But these folks, who have so corrupted their own narrative, and so bent their own minds, around the Big Lie, have gotten themselves to the place, where now we're in court, trying to figure out exactly how it is that we can keep our own people safe and feeling safe, while they are voting.

Imagine that Jake! In the United States of America, we now can describe fear, in the hearts of American citizens, at the prospect of going and voting. That is absolutely shameful. It is the MAGA Republicans who are responsible, particularly people like my opponent, who continue to, without any evidence, push the Big Lie. It's a disgrace. And it's embarrassing.

TAPPER: Didn't your opponent, Mark Finchem, didn't he say that he wouldn't count any of the ballots from Maricopa County, which is the most populous county, in Arizona, where you were an office-holder? FONTES: Yes, I was the County Recorder, who ran the 2020 election that was subject to the Cyber Ninja audit. I know these systems inside and out. And Mr. Finchem does not. He has no idea what he's talking about. His conspiracy theories are based completely in lies and ignorance.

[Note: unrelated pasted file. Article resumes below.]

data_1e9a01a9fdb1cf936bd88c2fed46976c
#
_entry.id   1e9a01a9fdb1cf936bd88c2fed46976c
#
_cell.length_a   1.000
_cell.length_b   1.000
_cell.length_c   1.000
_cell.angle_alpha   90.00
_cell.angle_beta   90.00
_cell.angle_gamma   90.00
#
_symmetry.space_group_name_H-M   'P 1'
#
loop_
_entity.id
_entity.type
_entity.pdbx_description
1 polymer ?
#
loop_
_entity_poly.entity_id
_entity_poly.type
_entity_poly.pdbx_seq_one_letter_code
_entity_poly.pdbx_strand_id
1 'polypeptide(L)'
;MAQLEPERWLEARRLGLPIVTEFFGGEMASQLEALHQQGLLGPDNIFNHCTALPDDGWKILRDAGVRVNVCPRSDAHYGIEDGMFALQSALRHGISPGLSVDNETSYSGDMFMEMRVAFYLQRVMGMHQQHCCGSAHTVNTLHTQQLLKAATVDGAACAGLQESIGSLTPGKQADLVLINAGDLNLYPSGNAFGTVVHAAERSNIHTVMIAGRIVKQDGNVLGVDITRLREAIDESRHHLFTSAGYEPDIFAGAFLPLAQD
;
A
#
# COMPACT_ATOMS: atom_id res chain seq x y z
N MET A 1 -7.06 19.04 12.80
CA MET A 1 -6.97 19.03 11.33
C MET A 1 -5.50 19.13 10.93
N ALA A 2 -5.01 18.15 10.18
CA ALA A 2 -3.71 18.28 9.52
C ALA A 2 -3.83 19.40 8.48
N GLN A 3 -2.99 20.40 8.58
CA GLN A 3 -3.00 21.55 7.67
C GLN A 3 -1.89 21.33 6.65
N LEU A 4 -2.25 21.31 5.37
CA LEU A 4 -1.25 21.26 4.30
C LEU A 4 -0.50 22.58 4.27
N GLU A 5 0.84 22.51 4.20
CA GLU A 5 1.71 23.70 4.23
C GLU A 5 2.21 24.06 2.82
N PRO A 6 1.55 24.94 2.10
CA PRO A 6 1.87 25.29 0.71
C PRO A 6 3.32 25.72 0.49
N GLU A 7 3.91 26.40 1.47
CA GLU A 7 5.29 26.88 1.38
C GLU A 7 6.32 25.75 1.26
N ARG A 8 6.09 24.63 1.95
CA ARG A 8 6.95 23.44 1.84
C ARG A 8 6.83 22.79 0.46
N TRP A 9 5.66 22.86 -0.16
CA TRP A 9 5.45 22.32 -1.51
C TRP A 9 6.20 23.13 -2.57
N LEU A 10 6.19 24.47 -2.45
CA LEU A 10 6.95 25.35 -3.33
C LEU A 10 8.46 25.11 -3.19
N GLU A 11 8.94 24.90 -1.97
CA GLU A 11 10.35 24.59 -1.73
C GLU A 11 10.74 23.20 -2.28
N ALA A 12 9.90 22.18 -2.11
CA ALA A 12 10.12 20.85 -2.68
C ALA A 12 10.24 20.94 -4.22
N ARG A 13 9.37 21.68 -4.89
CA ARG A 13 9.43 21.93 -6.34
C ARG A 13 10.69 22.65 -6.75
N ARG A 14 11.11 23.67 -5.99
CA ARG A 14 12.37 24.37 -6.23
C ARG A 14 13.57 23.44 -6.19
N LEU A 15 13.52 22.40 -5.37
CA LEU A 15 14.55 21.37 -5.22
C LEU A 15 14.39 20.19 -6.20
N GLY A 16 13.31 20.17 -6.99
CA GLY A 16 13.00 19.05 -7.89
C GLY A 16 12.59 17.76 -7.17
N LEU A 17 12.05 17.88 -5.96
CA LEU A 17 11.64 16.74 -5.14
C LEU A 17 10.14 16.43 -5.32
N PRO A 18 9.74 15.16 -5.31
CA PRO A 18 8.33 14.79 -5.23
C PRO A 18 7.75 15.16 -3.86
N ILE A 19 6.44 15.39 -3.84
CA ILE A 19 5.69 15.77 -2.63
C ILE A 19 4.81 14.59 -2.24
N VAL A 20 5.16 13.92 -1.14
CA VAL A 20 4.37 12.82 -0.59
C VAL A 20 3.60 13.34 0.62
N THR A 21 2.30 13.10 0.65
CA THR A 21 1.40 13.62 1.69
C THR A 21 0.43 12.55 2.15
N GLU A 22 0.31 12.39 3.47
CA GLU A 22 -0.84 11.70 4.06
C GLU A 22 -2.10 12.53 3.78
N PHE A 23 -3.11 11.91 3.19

And for him to make any proposals, about not counting American ballots, really lays bare, his fealty, to one person, this kind of pseudo totalitarian authoritarian fascism, where one person becomes a supreme leader, and your vote just doesn't matter, as long as he decides that it doesn't matter.

That's not how America is supposed to work. His attitude is anti- American. He does not how - he really ought not have a place in the public conversation. That being said, we're going to beat him, at the ballot box. We're going to make sure that he and his type go away.